Having given the reasons why I cannot prevail with myself to think that the law we are speaking of had a being at the time Judæa was made a province, I further proceed to shew, that although it were never so clear that this law is as ancient as the argument supposes it, yet the other thing here taken for granted is by no means supportable ; and that is, that the municipes and provincials were, at the time we are speaking of, upon the same footing, and equally obliged by this law. That they were so after the freedom of the city of Rome was communicated to all the members of the Roman empire by Antoninus Caracalla, is easily granted: but to assert that they were so two hundred years before this, is to contradict all that has been said upon this subject by ancient writers, and to confound things which are most distinct. The municipes were Roman citizens, the provincials were not. Supposing therefore that this law had a being at the time we have mentioned, which I am persuaded it had not, is there no reason to be assigned why it should be confined to the municipes, why not extended to the sparing in granting to any the freedom of the city, and set his heart much upon keeping the Roman people pure from corrupt and servile mixtures, in Aug. c. 40. And Dionys. Hal. says, he gave it in his last commands to Tiberius not to confer the freedom of the city on many, l. 56. p. 541.
"Nunc abusive municipes dicimus suæ cujusque civitatis cives; ut puta Campanos, Puteolanos. L. 1. . 1. ff. ad municipalem. Vid. Schulting. Jurisprud. vet. p. 402. n. 12, b.
* Vid. Spanheim. Orb. Rom. Ex. 1. cap. 13. p. 106, 107. et Ex. 2. c. ult. p. 575, 576.
provincials ? Might not the senate and people of Rome, or the emperor Augustus, judge it beneath the dignity of Roman citizens to be tried and punished by any but magistrates of the first rank? or to have even the municipal laws of Roman citizens enforced by persons of a lower degree than those who enforced the Roman laws ? Might they not also be desirous that all such who were made partakers of the Roman citizenship should be governed by the Roman laws, and hope by this method the more easily to bring them to it? But as the provincials did not stand in the same relation to them, it is natural to suppose they might not have the same concern for them, and therefore might leave them more under the power of their own magistrates.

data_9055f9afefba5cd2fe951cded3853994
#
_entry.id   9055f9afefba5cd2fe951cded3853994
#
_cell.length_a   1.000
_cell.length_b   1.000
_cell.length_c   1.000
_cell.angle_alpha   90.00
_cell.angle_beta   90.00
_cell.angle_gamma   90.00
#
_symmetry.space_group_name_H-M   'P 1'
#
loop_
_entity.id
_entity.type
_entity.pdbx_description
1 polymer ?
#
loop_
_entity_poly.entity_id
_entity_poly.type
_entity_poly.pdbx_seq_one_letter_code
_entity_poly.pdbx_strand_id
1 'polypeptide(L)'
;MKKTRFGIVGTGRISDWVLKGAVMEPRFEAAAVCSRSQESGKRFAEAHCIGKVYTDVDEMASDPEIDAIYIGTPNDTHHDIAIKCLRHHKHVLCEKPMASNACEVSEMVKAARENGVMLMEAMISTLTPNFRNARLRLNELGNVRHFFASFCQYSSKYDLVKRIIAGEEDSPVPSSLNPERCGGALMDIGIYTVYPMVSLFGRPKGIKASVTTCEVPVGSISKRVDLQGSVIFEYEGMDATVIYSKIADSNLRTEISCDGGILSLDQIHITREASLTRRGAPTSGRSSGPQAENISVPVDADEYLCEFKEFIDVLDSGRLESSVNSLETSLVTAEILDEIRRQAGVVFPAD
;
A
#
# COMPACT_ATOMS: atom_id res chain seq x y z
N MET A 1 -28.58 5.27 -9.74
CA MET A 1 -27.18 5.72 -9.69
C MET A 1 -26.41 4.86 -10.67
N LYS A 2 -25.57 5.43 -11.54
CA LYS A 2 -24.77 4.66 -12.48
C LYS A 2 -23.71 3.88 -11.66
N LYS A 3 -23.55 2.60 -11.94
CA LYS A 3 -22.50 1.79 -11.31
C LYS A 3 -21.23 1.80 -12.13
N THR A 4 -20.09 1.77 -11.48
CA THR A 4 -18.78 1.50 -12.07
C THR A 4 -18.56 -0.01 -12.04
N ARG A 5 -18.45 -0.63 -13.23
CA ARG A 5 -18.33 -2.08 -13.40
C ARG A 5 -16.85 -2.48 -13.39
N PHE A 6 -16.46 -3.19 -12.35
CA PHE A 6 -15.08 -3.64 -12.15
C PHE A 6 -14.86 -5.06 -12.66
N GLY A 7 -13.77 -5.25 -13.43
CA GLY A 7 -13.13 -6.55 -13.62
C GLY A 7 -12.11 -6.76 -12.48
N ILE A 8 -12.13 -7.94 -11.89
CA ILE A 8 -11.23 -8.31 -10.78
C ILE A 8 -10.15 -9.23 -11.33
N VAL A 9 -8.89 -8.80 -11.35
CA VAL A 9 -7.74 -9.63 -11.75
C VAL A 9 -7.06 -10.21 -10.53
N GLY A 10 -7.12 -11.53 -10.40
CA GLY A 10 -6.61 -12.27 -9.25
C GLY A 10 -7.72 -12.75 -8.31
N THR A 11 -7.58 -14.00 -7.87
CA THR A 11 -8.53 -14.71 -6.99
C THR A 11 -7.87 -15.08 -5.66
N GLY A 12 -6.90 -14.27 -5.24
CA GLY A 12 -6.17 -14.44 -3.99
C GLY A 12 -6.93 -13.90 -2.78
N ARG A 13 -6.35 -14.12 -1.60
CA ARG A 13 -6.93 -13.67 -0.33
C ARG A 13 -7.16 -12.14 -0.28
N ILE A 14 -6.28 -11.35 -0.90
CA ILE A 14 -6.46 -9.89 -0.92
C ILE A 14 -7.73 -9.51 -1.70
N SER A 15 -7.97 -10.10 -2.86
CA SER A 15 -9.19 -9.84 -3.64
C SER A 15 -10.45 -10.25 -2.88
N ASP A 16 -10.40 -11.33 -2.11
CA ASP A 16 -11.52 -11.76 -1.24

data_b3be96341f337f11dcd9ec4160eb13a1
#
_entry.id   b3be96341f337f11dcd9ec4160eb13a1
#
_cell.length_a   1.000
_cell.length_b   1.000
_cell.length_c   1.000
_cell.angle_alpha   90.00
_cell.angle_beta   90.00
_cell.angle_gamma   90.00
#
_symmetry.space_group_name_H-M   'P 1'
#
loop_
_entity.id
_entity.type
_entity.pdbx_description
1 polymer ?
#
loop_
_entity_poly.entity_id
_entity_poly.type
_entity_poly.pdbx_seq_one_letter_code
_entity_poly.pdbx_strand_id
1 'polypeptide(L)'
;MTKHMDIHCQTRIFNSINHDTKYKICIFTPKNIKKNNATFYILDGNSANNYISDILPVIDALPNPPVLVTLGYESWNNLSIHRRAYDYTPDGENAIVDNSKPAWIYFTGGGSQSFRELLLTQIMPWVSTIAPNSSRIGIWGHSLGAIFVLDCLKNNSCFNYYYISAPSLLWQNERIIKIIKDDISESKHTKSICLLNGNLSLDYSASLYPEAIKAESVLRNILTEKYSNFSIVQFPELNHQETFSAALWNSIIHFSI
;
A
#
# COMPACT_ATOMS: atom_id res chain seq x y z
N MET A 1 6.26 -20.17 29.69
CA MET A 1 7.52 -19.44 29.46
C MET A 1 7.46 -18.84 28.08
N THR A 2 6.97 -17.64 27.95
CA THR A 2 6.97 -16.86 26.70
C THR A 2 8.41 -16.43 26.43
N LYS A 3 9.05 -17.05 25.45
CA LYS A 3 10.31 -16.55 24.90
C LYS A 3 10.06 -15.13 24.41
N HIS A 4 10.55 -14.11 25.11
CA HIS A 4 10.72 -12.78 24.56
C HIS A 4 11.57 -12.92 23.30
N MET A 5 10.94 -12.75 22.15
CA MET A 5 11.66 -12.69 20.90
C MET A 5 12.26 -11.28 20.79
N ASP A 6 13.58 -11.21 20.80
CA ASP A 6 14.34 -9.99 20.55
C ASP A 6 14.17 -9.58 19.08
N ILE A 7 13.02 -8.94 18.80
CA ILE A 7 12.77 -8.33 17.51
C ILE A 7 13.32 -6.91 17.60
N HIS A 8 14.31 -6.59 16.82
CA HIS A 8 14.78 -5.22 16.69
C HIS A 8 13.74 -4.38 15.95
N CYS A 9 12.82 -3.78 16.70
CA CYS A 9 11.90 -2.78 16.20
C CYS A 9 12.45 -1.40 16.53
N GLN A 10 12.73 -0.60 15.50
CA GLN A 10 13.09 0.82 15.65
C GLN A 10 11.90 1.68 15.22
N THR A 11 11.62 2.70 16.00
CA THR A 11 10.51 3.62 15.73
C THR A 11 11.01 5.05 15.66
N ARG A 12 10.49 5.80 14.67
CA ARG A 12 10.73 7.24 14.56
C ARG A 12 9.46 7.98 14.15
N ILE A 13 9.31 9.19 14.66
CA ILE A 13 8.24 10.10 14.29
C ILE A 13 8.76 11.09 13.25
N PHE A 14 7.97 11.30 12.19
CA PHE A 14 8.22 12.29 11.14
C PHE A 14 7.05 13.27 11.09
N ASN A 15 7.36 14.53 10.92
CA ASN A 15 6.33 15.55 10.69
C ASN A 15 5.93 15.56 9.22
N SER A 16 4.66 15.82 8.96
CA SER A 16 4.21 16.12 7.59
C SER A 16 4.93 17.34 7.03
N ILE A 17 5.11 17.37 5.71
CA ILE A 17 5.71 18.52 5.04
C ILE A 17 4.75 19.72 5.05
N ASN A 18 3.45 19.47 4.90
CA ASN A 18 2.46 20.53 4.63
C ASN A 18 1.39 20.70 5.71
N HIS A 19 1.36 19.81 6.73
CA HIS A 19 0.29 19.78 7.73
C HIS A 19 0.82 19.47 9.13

SECT. II. An answer to the second and third arguments, taken from
the civil law.
ANOTHER argument taken from the Roman law is, that merum imperium (or the power of judging and punishing criminals) belonged to no magistrate, unless it were given him by some special law or constitution t; insomuch that this power could by no means be transferred to those magistrates who had a delegated jurisdiction. Now if this power was not lodged in the Roman magistrates themselves, without an express law, it is not reasonable to judge that the Jews should have it, forasmuch as it is nowhere mentioned that such a law was made in their faI readily acknowledge that the cognisance of criminal causes belonged to none among the Romans unless granted them by some special law, or by the constitution of the prince. And I hope to make it fully appear, when I come to lay down the reasons why I believe the Jews did retain among them the power of trying and executing in capital causes, that it is highly probable at least that this power was granted them by the express constitution of the Roman emperors.
1 L. 1. ff. de Offic. ejus cui mandata est Jurisd. u Huber. Diss. I. 1. p. 11, 12.
A third argument taken from the civil law is, that merum imperium (or the power of sitting in judgment on and executing criminals) was with the presidents alone in those provinces over which they were placed *.
That the cognisance of criminal as well as civil causes was with the president of every province I have already acknowledged; but to assert that it was with him alone, is taking the thing in dispute for granted. I am very sure the laws referred to y say no such thing; and if they did, what would be the consequence? This argument would prove far more than the persons who make use of it intend. They acknowledge that the power of inflicting lesser punishments, such as scourging and the like, was lodged in Jewish magistrates 2: but how could this be, if the cognisance of all criminal causes was solely in the president ? Merum imperium includes the hearing and determining all sorts of crimes, and inflicting lesser as well as greater punishments 4, and
Huber. ibid. p. 13.
L. 6. §. 8. ff. de Offic. Præsidis ; 1. 4. ff. eodem; l. 3. V. 13. ff. eod.
z Huber. Diss. 1. 1. p. 13, 35-38. Lardner's Cred. vol. i. p. 65, 66. 151. ff. de Jurisd. l. 1. pr. g. 1-4, 13. ff. de Offic. Præf. Urbi, 1.7.
* L. 3.